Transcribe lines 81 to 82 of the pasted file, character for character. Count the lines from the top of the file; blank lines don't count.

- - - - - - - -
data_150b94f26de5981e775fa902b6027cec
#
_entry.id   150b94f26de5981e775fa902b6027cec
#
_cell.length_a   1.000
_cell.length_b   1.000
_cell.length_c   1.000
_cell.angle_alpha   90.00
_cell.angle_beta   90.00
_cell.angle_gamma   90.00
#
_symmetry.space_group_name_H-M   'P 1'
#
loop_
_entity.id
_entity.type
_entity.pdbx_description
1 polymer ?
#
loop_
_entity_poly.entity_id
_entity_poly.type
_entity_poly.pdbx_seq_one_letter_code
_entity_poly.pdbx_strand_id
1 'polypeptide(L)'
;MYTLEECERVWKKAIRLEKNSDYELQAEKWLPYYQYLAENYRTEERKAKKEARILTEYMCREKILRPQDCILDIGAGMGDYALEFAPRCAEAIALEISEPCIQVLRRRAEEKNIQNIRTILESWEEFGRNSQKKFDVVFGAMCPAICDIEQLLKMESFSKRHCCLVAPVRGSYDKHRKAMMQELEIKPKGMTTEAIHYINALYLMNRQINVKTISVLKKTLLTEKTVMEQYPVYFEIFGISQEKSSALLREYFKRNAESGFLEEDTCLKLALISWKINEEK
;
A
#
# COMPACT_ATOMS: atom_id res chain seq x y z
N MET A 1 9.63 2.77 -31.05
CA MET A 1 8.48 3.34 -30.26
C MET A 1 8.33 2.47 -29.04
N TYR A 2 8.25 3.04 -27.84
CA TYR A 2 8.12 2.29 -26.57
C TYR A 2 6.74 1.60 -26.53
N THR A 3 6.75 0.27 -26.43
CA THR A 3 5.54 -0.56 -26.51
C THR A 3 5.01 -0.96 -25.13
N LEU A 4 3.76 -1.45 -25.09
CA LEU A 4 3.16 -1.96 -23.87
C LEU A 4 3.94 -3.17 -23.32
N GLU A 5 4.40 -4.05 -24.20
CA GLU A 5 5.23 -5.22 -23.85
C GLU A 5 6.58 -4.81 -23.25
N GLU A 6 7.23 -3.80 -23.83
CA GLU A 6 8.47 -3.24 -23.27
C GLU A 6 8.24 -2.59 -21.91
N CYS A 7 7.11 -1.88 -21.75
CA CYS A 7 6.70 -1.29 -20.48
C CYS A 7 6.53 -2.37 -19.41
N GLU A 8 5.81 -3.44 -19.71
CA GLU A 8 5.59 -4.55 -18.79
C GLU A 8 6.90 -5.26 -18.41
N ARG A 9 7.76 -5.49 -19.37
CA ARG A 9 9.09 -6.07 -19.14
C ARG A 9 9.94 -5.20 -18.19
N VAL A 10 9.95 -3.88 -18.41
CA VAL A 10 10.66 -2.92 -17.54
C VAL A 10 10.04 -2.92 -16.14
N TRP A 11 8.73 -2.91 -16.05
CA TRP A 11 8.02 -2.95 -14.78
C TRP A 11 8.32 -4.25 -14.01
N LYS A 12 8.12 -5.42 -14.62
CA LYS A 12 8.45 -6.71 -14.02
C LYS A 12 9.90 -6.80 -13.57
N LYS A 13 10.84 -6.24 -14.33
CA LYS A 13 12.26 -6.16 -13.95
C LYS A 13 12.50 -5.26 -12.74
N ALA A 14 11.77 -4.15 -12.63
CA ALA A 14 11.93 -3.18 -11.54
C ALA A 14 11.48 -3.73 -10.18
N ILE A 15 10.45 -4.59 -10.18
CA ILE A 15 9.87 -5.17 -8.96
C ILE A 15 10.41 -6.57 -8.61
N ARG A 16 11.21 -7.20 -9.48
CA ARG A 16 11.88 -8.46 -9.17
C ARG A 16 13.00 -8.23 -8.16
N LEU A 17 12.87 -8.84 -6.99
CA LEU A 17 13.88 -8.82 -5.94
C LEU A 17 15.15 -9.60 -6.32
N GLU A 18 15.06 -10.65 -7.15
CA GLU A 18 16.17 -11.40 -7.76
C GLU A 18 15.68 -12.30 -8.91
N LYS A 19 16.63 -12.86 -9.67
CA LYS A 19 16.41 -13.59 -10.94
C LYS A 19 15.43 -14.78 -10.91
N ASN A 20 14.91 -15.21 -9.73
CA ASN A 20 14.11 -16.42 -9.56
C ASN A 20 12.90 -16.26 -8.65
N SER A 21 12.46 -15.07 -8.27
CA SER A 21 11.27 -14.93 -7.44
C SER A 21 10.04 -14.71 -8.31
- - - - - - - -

C LEU A 17 15.15 -9.60 -6.32
N GLU A 18 15.06 -10.65 -7.15